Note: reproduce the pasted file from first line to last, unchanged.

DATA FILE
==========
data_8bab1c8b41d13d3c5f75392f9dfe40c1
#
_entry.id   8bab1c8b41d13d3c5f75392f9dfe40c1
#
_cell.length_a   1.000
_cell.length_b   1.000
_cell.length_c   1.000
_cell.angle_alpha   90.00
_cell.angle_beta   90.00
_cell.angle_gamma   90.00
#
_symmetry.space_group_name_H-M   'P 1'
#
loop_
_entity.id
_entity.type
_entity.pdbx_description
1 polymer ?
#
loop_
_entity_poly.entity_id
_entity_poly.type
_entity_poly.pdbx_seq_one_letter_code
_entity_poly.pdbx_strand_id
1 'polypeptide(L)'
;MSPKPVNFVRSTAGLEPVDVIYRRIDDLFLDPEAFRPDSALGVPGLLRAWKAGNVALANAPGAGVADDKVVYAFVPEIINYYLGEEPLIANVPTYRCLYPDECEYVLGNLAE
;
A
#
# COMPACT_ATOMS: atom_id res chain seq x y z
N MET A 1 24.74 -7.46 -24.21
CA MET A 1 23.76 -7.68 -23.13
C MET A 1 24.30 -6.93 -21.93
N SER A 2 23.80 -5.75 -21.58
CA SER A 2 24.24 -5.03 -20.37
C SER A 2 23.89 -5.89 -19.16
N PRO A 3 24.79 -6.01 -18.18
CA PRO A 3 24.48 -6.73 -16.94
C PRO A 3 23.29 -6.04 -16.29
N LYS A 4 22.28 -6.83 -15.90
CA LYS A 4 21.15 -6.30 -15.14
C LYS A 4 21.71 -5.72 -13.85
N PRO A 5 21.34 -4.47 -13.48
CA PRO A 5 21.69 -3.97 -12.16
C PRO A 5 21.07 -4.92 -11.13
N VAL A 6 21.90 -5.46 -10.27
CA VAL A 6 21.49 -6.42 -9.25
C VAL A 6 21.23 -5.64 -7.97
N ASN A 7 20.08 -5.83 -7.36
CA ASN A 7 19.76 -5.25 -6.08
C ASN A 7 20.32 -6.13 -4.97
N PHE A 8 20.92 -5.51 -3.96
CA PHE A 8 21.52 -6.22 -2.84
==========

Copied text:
data_8bab1c8b41d13d3c5f75392f9dfe40c1
#
_entry.id   8bab1c8b41d13d3c5f75392f9dfe40c1
#
_cell.length_a   1.000
_cell.length_b   1.000
_cell.length_c   1.000
_cell.angle_alpha   90.00
_cell.angle_beta   90.00
_cell.angle_gamma   90.00
#
_symmetry.space_group_name_H-M   'P 1'
#
loop_
_entity.id
_entity.type
_entity.pdbx_description
1 polymer ?
#
loop_
_entity_poly.entity_id
_entity_poly.type
_entity_poly.pdbx_seq_one_letter_code
_entity_poly.pdbx_strand_id
1 'polypeptide(L)'
;MSPKPVNFVRSTAGLEPVDVIYRRIDDLFLDPEAFRPDSALGVPGLLRAWKAGNVALANAPGAGVADDKVVYAFVPEIINYYLGEEPLIANVPTYRCLYPDECEYVLGNLAE
;
A
#
# COMPACT_ATOMS: atom_id res chain seq x y z
N MET A 1 24.74 -7.46 -24.21
CA MET A 1 23.76 -7.68 -23.13
C MET A 1 24.30 -6.93 -21.93
N SER A 2 23.80 -5.75 -21.58
CA SER A 2 24.24 -5.03 -20.37
C SER A 2 23.89 -5.89 -19.16
N PRO A 3 24.79 -6.01 -18.18
CA PRO A 3 24.48 -6.73 -16.94
C PRO A 3 23.29 -6.04 -16.29
N LYS A 4 22.28 -6.83 -15.90
CA LYS A 4 21.15 -6.30 -15.14
C LYS A 4 21.71 -5.72 -13.85
N PRO A 5 21.34 -4.47 -13.48
CA PRO A 5 21.69 -3.97 -12.16
C PRO A 5 21.07 -4.92 -11.13
N VAL A 6 21.90 -5.46 -10.27
CA VAL A 6 21.49 -6.42 -9.25
C VAL A 6 21.23 -5.64 -7.97
N ASN A 7 20.08 -5.83 -7.36
CA ASN A 7 19.76 -5.25 -6.08
C ASN A 7 20.32 -6.13 -4.97
N PHE A 8 20.92 -5.51 -3.96
CA PHE A 8 21.52 -6.22 -2.84